At night, Paul, a shift manager at the BASF chemical plant in Geismar, would sit down at the family’s computer and assemble detailed reports on programs.

Where were the campuses? What were admission requirements? What majors were offered?

For staffs, he’d sift through a head coach’s biography down to his hometown. Next, Paul put together breakdowns of the staff: What were their credentials? How long had they been together?

Finally, he’d track down graduation rates and APR scores, material he’d found some staffs might try to frame certain ways to bolster their academic credentials. Once on campus, he and Geneva would chat with other recruits and compare notes with prospects and their advisors.

“I don’t tell a coach I’ve done all this before we head into a meeting,” he said. “I’m going to let him talk, and I’m going to see if everything he tells me matches.”

Paul understood the job of a staff was to sell the program to Garrett. Arming himself with facts let him and Garrett apply an objective process to a subjective decision.

“The thing I wanted most all from them was truthfulness,” Paul said. “Don’t snow me. Don’t lie to me. Don’t give me a sales pitch.”

On his own, Garrett sought out Williams for advice, such as vetting whether coaches’ claims about the number of open spots in a class and commitments matched up. If a coach began getting loose with language or vague, it tripped an alarm. If a coach changed jobs but the pitch didn’t, be leery.

“Coaches try to put that pressure on you,” Brumfield said. “It’s their job. They do what they have to do. But to me, it was, ‘You don’t have to lie to me.’ ”

Since Garrett was 8, academics were stressed. He arrived at U-High, known for its tough admission standards, from Scotlandville High after spending his first semester of high school in a rigorous engineering program. With the family paying out of pocket, the move put Garrett in an environment that nurtured his curiosity.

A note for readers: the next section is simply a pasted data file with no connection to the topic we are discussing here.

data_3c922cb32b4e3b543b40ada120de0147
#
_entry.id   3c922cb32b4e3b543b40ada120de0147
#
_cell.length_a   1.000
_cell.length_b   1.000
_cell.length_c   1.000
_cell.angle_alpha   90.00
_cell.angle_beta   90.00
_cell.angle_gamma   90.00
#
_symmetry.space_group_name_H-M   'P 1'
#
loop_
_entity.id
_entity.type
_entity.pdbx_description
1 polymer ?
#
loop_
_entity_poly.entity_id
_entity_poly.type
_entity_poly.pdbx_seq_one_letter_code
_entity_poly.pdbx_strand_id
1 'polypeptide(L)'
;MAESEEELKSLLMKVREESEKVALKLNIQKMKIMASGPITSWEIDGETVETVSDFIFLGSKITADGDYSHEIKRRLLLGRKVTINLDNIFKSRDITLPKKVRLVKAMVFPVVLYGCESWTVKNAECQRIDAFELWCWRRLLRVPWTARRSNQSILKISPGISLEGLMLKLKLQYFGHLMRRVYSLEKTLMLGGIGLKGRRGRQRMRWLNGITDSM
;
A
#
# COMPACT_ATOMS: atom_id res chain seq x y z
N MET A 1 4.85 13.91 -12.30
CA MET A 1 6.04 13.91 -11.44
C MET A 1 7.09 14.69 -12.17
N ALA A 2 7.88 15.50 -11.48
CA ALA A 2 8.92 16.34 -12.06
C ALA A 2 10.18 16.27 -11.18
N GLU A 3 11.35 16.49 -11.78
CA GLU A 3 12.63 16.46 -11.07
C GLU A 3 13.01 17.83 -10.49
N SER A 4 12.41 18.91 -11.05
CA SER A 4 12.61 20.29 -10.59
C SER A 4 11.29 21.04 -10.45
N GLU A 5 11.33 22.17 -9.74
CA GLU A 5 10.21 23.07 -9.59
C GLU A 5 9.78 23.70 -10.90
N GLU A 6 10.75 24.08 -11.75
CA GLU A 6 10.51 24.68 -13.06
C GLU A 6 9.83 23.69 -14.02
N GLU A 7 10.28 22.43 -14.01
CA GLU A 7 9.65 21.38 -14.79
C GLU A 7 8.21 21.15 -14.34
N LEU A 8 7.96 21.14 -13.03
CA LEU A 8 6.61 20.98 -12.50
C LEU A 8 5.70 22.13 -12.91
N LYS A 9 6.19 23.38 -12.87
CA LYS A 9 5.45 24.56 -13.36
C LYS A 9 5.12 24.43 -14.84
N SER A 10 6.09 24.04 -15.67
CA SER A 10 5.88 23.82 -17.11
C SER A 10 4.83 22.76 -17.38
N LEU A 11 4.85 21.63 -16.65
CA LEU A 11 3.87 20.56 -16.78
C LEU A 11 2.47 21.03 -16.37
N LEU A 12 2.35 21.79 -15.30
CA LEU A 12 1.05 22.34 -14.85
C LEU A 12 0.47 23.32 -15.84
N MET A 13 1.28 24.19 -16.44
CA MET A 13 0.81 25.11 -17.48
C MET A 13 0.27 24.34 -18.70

“The top priority has to be academics,” Geneva said. “Not every single offensive lineman, not every single quarterback is going to go to the NFL. That’s why we stressed education from the outset.”

Last spring, a math teacher sent an e-mail to Geneva, notifying her that Garrett had missed a few assignments. She was just checking in. Geneva, who works in account services at Cox, had a simple remedy: “I’m going to come to class,” she replied.

On the day Geneva sat in, Garrett’s classmates tried to track him down in the hallways for a heads-up. No dice. So when he lumbered into the room, there was Geneva waiting in the back.

“It was more of a nervous thing to him than anything else,” she said. “He knows that if academics aren’t in order, we’re not going to let him play football.”

Emotion of the moment

Geneva still wept.

Early Wednesday afternoon, Garrett, clad in khakis, a light yellow shirt, a purple sweater vest and a tie, scrawled his name on a National Letter of Intent. Inside the U-High gym, a half-moon of students, administrators and media members watched.